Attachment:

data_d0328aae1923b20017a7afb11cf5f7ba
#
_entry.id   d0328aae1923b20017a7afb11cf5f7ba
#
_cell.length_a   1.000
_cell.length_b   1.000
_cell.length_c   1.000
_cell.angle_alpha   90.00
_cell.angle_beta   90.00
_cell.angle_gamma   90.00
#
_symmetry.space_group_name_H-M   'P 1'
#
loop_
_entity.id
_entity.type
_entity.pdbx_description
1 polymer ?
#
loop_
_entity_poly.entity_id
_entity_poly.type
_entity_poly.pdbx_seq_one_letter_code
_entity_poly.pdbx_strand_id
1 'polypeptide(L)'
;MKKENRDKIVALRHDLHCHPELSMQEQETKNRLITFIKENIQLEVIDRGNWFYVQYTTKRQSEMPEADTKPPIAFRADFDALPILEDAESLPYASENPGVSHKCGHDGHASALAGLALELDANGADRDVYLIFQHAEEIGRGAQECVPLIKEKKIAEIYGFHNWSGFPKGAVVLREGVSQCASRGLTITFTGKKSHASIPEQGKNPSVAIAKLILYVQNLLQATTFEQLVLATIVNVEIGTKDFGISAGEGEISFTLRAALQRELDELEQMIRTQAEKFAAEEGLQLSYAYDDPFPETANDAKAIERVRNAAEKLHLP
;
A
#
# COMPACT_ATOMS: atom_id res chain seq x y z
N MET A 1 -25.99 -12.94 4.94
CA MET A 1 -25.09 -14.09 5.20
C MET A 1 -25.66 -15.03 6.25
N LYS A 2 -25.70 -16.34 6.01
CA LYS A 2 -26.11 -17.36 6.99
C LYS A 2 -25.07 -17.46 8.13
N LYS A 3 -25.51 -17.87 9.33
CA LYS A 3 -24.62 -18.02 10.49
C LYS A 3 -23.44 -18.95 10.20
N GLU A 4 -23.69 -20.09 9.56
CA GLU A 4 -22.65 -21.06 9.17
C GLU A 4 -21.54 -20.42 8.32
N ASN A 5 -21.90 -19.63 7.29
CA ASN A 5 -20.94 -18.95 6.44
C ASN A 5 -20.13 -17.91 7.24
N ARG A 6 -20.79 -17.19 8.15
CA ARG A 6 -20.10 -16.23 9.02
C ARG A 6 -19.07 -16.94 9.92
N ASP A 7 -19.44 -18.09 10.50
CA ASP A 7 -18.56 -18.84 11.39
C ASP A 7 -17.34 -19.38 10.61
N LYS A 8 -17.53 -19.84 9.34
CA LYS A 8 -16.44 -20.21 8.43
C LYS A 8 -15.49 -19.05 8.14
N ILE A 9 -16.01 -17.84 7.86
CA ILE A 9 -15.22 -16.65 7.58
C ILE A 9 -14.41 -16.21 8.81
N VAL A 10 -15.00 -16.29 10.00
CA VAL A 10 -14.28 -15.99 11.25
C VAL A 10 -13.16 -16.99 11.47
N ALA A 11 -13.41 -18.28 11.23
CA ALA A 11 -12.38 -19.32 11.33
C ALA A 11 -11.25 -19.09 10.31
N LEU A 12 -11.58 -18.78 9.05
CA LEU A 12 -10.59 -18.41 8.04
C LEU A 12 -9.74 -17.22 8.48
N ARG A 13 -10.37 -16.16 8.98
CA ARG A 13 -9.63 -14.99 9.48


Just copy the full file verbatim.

data_d0328aae1923b20017a7afb11cf5f7ba
#
_entry.id   d0328aae1923b20017a7afb11cf5f7ba
#
_cell.length_a   1.000
_cell.length_b   1.000
_cell.length_c   1.000
_cell.angle_alpha   90.00
_cell.angle_beta   90.00
_cell.angle_gamma   90.00
#
_symmetry.space_group_name_H-M   'P 1'
#
loop_
_entity.id
_entity.type
_entity.pdbx_description
1 polymer ?
#
loop_
_entity_poly.entity_id
_entity_poly.type
_entity_poly.pdbx_seq_one_letter_code
_entity_poly.pdbx_strand_id
1 'polypeptide(L)'
;MKKENRDKIVALRHDLHCHPELSMQEQETKNRLITFIKENIQLEVIDRGNWFYVQYTTKRQSEMPEADTKPPIAFRADFDALPILEDAESLPYASENPGVSHKCGHDGHASALAGLALELDANGADRDVYLIFQHAEEIGRGAQECVPLIKEKKIAEIYGFHNWSGFPKGAVVLREGVSQCASRGLTITFTGKKSHASIPEQGKNPSVAIAKLILYVQNLLQATTFEQLVLATIVNVEIGTKDFGISAGEGEISFTLRAALQRELDELEQMIRTQAEKFAAEEGLQLSYAYDDPFPETANDAKAIERVRNAAEKLHLP
;
A
#
# COMPACT_ATOMS: atom_id res chain seq x y z
N MET A 1 -25.99 -12.94 4.94
CA MET A 1 -25.09 -14.09 5.20
C MET A 1 -25.66 -15.03 6.25
N LYS A 2 -25.70 -16.34 6.01
CA LYS A 2 -26.11 -17.36 6.99
C LYS A 2 -25.07 -17.46 8.13
N LYS A 3 -25.51 -17.87 9.33
CA LYS A 3 -24.62 -18.02 10.49
C LYS A 3 -23.44 -18.95 10.20
N GLU A 4 -23.69 -20.09 9.56
CA GLU A 4 -22.65 -21.06 9.17
C GLU A 4 -21.54 -20.42 8.32
N ASN A 5 -21.90 -19.63 7.29
CA ASN A 5 -20.94 -18.95 6.44
C ASN A 5 -20.13 -17.91 7.24
N ARG A 6 -20.79 -17.19 8.15
CA ARG A 6 -20.10 -16.23 9.02
C ARG A 6 -19.07 -16.94 9.92
N ASP A 7 -19.44 -18.09 10.50
CA ASP A 7 -18.56 -18.84 11.39
C ASP A 7 -17.34 -19.38 10.61
N LYS A 8 -17.53 -19.84 9.34
CA LYS A 8 -16.44 -20.21 8.43
C LYS A 8 -15.49 -19.05 8.14
N ILE A 9 -16.01 -17.84 7.86
CA ILE A 9 -15.22 -16.65 7.58
C ILE A 9 -14.41 -16.21 8.81
N VAL A 10 -15.00 -16.29 10.00
CA VAL A 10 -14.28 -15.99 11.25
C VAL A 10 -13.16 -16.99 11.47
N ALA A 11 -13.41 -18.28 11.23
CA ALA A 11 -12.38 -19.32 11.33
C ALA A 11 -11.25 -19.09 10.31
N LEU A 12 -11.58 -18.78 9.05
CA LEU A 12 -10.59 -18.41 8.04
C LEU A 12 -9.74 -17.22 8.48
N ARG A 13 -10.37 -16.16 8.98
CA ARG A 13 -9.63 -14.99 9.48